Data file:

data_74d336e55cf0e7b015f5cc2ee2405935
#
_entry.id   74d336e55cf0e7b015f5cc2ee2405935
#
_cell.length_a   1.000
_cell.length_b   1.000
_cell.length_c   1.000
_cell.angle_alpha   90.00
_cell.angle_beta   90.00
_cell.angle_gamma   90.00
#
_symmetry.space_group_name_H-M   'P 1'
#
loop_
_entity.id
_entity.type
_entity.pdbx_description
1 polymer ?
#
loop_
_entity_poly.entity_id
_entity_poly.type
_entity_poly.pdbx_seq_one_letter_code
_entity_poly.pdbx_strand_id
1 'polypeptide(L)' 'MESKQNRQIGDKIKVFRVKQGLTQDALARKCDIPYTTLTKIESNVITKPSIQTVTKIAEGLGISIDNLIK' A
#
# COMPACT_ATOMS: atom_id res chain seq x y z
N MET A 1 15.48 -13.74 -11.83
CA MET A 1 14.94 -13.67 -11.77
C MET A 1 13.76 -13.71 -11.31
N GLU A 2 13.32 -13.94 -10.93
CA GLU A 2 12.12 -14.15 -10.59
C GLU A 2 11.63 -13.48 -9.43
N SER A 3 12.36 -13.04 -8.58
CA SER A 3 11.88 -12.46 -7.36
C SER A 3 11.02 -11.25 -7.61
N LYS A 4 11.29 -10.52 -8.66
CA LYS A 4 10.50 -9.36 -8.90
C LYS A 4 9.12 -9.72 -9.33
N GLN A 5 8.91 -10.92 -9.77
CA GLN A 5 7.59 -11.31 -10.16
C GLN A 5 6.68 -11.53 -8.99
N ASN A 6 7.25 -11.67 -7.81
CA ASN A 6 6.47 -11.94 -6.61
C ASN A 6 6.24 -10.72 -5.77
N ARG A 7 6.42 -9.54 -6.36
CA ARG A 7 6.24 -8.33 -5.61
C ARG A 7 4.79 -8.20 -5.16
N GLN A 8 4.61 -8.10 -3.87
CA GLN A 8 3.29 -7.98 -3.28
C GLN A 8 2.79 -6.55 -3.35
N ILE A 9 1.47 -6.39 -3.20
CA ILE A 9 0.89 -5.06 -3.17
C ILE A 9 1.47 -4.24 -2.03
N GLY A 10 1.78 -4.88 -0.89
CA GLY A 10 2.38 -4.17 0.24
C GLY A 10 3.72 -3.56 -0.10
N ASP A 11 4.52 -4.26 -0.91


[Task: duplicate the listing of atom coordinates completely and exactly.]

data_74d336e55cf0e7b015f5cc2ee2405935
#
_entry.id   74d336e55cf0e7b015f5cc2ee2405935
#
_cell.length_a   1.000
_cell.length_b   1.000
_cell.length_c   1.000
_cell.angle_alpha   90.00
_cell.angle_beta   90.00
_cell.angle_gamma   90.00
#
_symmetry.space_group_name_H-M   'P 1'
#
loop_
_entity.id
_entity.type
_entity.pdbx_description
1 polymer ?
#
loop_
_entity_poly.entity_id
_entity_poly.type
_entity_poly.pdbx_seq_one_letter_code
_entity_poly.pdbx_strand_id
1 'polypeptide(L)' 'MESKQNRQIGDKIKVFRVKQGLTQDALARKCDIPYTTLTKIESNVITKPSIQTVTKIAEGLGISIDNLIK' A
#
# COMPACT_ATOMS: atom_id res chain seq x y z
N MET A 1 15.48 -13.74 -11.83
CA MET A 1 14.94 -13.67 -11.77
C MET A 1 13.76 -13.71 -11.31
N GLU A 2 13.32 -13.94 -10.93
CA GLU A 2 12.12 -14.15 -10.59
C GLU A 2 11.63 -13.48 -9.43
N SER A 3 12.36 -13.04 -8.58
CA SER A 3 11.88 -12.46 -7.36
C SER A 3 11.02 -11.25 -7.61
N LYS A 4 11.29 -10.52 -8.66
CA LYS A 4 10.50 -9.36 -8.90
C LYS A 4 9.12 -9.72 -9.33
N GLN A 5 8.91 -10.92 -9.77
CA GLN A 5 7.59 -11.31 -10.16
C GLN A 5 6.68 -11.53 -8.99
N ASN A 6 7.25 -11.67 -7.81
CA ASN A 6 6.47 -11.94 -6.61
C ASN A 6 6.24 -10.72 -5.77
N ARG A 7 6.42 -9.54 -6.36
CA ARG A 7 6.24 -8.33 -5.61
C ARG A 7 4.79 -8.20 -5.16
N GLN A 8 4.61 -8.10 -3.87
CA GLN A 8 3.29 -7.98 -3.28
C GLN A 8 2.79 -6.55 -3.35
N ILE A 9 1.47 -6.39 -3.20
CA ILE A 9 0.89 -5.06 -3.17
C ILE A 9 1.47 -4.24 -2.03
N GLY A 10 1.78 -4.88 -0.89
CA GLY A 10 2.38 -4.17 0.24
C GLY A 10 3.72 -3.56 -0.10
N ASP A 11 4.52 -4.26 -0.91